In 1975 and 1977, Crown and First Union amended the Agreement to change the distribution rights as to condemnation awards. Other provisions of the amendments added to the Agreement provide that Crown's right to rents from Middletown under their lease be conditioned upon Middletown's having paid all rents due to First Union under their separate lease. If First Union has not received the full rent due under its lease with Middletown, then Crown and its affiliates cannot retain any rents or income derived from the Mall, except for management fees, and must pay or cause to be paid the amounts due First Union. However, the amendments further provided that Middletown's use of rents or income derived from the Mall to pay expenses relating to the ownership and operation of the Mall would not constitute retention of rents.
The Agreement also contains an arbitration clause:
In the event of any dispute between the parties arising out of this Agreement, or with respect to the operation of the Premises, such dispute shall be submitted to arbitration....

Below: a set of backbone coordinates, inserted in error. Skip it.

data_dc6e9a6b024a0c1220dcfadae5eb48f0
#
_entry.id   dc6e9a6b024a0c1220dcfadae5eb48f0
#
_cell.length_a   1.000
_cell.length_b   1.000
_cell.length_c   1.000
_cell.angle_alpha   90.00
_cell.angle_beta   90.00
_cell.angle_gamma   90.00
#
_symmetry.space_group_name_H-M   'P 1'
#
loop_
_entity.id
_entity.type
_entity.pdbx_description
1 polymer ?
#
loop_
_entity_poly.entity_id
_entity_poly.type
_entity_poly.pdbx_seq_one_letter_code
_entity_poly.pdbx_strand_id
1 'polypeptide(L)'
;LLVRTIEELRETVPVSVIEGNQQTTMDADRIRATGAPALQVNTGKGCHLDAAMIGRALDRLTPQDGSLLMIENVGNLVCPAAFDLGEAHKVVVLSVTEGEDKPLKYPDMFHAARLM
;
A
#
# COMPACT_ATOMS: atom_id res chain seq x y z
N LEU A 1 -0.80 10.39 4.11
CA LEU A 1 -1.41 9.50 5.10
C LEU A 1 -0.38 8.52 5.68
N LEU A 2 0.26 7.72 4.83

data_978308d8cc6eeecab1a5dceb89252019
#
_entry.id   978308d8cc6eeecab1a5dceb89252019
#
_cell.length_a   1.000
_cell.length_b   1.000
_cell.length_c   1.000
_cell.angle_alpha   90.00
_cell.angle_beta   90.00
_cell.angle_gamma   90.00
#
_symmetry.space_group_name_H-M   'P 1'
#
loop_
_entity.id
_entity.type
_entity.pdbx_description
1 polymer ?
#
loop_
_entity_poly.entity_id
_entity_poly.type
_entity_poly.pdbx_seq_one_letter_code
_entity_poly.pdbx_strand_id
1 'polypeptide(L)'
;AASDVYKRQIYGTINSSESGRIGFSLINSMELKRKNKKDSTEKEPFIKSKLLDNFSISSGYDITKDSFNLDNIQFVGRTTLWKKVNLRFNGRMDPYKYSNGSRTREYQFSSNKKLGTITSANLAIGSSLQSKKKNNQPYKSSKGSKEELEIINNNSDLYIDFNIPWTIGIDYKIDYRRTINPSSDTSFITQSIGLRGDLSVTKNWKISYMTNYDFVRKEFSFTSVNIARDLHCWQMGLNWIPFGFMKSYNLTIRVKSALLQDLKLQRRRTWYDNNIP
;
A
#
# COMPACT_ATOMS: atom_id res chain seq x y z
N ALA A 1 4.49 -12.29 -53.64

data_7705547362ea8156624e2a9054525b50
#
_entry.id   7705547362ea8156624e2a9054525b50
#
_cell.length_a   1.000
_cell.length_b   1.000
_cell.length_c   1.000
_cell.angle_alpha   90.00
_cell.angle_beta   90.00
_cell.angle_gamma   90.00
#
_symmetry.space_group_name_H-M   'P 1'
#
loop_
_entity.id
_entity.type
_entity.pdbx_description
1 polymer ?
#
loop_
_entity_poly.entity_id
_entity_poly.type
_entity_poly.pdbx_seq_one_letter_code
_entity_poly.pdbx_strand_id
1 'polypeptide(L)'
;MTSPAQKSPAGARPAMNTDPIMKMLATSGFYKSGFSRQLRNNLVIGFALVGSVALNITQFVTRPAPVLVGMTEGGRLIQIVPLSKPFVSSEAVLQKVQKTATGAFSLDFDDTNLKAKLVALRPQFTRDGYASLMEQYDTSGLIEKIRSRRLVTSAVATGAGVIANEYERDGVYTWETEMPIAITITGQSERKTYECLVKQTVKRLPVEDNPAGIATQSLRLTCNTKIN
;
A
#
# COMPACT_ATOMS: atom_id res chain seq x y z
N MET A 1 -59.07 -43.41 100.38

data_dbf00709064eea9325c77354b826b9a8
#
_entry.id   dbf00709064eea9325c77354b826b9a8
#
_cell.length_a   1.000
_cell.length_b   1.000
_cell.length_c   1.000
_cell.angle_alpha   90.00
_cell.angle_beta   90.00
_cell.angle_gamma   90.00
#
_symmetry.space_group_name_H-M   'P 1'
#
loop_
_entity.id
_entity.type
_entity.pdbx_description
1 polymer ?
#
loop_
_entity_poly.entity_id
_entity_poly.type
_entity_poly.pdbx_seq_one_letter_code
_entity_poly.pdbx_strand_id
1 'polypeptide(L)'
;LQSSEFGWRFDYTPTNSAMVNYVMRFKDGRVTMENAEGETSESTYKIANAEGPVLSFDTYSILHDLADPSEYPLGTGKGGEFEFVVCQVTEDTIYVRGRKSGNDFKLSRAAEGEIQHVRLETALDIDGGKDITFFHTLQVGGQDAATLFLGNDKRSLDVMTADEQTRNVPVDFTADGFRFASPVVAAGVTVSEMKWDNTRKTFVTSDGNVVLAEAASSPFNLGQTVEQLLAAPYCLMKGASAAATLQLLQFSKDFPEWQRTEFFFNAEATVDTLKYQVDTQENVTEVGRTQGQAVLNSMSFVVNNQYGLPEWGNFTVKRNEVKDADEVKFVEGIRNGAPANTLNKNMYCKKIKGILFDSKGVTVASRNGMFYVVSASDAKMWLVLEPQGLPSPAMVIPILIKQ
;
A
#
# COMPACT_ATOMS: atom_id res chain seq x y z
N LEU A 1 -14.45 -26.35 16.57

Agreement p 7, J.A. 158. The Premises referred to in the arbitration clause refers to the Mall. The Lease provides for arbitration "[i]n such cases where this Lease expressly provides for the settlement of a dispute or claim by Arbitration and only in such cases." Lease p 24.01, J.A. 189. None of the Lease provisions referred to above expressly provides for dispute resolution by arbitration.
In 1989, work was commenced to make physical changes to the Mall so that a Hills Department Store could enter the space formerly occupied by a Sears store. In November 1991, Crown demanded that First Union reimburse it for $1,700,000, which represented 50 percent of the total expense incurred in acquiring a lease with the Hills Department Store. The cost of the physical changes seems to account for these costs, but the record is unclear as to exactly what these expenses represent. On December 13, 1991, after First Union refused Crown's demand for payment, Crown initiated arbitration proceedings pursuant to the arbitration provision of the Agreement to resolve the dispute over First Union's obligation to reimburse Crown. In it brief on appeal, Crown contends that its position in the arbitration is that First Union is obligated by its duties as a tenant in common and under the Agreement to make this reimbursement.